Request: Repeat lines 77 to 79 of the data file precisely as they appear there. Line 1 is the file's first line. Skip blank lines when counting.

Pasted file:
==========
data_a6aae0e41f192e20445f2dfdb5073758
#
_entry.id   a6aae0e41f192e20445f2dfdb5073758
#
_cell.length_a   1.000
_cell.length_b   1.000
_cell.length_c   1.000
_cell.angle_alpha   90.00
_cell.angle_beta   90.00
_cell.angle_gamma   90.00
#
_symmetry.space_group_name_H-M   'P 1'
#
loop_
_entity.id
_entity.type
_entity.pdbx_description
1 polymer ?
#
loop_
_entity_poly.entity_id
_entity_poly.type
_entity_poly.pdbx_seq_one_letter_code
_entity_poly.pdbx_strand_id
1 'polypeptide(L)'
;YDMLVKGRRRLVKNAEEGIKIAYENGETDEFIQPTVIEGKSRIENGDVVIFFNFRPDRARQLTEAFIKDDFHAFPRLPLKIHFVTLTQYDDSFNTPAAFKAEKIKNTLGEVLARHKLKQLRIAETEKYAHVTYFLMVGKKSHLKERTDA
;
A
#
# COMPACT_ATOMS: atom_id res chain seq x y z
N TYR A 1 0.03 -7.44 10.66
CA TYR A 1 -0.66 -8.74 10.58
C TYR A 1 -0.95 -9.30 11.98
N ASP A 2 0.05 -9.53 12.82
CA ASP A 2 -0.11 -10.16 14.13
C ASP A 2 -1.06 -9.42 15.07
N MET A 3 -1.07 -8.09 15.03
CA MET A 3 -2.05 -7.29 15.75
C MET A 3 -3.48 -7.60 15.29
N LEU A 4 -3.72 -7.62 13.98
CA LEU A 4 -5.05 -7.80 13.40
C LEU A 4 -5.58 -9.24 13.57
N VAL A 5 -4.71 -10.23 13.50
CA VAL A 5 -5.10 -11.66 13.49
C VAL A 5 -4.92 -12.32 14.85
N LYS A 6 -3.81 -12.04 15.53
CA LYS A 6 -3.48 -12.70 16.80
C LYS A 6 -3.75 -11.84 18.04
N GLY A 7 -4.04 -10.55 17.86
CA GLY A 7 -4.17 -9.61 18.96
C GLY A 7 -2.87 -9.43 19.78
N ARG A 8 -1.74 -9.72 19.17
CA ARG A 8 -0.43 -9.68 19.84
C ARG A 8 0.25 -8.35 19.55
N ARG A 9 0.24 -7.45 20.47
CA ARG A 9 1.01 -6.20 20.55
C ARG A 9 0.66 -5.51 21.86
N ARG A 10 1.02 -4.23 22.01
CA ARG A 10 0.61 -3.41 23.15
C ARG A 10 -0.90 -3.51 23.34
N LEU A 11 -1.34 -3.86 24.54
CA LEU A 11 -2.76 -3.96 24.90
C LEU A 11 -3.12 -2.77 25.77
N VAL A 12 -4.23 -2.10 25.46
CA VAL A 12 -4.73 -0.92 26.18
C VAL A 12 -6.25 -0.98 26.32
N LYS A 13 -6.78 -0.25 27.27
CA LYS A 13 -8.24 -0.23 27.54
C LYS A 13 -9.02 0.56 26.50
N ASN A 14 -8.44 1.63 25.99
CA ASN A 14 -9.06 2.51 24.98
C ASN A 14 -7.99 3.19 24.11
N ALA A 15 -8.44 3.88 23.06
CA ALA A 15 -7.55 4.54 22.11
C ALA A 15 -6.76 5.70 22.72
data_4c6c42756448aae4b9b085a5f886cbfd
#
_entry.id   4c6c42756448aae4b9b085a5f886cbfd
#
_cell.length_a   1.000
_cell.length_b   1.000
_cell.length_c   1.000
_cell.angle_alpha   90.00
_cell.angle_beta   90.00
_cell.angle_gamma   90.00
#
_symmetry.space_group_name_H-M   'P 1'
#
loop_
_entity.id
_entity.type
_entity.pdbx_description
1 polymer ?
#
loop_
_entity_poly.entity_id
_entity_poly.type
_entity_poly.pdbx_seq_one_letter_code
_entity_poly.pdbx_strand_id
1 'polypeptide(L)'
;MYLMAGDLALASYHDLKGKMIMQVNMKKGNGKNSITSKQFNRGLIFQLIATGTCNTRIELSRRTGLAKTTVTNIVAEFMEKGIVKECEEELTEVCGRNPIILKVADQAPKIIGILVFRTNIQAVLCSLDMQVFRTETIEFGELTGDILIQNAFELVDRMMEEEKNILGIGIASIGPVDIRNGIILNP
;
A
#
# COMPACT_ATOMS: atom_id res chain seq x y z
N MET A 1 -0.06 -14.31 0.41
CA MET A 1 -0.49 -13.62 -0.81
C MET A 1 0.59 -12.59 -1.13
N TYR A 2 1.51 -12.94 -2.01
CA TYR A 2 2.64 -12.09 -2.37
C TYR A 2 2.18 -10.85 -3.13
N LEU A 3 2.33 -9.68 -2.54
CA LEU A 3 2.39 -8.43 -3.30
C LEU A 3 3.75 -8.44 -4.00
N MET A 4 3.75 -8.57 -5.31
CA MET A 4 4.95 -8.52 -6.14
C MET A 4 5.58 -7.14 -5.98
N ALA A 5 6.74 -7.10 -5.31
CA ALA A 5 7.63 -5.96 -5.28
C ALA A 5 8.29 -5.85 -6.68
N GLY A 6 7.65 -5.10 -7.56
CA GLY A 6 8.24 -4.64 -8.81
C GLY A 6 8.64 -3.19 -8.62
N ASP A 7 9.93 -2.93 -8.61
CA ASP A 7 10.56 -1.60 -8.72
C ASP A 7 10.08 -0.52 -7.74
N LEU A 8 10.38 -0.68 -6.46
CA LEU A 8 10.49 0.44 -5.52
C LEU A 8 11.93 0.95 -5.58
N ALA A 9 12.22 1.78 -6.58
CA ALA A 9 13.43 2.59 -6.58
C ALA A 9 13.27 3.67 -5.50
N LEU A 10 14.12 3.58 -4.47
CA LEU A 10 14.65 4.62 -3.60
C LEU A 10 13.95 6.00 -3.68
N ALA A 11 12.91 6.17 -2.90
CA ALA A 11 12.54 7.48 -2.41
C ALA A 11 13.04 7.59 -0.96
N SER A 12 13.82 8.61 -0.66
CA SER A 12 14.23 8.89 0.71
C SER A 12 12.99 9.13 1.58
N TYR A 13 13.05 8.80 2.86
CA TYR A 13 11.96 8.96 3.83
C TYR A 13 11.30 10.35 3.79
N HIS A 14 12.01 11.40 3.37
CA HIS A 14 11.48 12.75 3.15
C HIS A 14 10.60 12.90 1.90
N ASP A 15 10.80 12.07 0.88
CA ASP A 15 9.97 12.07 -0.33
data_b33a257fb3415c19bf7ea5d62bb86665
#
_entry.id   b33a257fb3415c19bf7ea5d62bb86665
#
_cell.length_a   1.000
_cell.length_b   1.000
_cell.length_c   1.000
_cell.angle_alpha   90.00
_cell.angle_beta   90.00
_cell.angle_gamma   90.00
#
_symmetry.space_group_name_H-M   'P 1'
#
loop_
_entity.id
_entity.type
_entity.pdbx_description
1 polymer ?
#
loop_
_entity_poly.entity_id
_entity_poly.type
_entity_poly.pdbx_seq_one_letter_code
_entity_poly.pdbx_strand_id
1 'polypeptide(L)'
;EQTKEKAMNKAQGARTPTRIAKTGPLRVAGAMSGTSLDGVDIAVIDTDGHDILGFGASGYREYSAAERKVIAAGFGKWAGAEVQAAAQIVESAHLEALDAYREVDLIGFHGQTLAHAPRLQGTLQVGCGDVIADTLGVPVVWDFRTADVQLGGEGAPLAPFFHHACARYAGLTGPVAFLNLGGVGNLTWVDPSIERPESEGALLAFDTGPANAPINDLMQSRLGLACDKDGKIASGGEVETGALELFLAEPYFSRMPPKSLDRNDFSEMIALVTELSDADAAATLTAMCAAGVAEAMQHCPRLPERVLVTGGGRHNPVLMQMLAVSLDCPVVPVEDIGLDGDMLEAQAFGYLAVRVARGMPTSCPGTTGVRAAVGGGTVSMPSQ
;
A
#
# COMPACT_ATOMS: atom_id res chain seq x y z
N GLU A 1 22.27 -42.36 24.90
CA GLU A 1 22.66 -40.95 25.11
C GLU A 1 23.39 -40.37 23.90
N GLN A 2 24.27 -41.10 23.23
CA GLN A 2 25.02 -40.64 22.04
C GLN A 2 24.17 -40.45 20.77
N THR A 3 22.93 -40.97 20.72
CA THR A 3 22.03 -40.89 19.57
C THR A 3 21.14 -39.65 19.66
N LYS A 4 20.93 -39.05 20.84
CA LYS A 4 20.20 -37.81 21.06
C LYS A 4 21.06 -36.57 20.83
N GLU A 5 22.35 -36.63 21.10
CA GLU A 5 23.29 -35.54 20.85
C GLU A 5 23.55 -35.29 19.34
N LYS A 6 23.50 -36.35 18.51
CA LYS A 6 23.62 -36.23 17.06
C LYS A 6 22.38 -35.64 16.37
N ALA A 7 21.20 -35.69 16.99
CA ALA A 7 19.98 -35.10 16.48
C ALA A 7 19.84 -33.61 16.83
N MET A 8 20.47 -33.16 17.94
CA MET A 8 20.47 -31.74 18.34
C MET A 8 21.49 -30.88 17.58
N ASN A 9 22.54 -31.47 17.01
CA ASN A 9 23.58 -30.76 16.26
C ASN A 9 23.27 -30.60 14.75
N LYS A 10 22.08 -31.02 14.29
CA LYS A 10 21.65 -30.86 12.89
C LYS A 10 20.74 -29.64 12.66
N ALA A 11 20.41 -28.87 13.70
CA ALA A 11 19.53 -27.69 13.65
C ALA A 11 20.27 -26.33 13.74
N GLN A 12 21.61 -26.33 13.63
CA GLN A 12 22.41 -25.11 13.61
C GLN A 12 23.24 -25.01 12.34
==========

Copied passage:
#
_entry.id   4c6c42756448aae4b9b085a5f886cbfd
#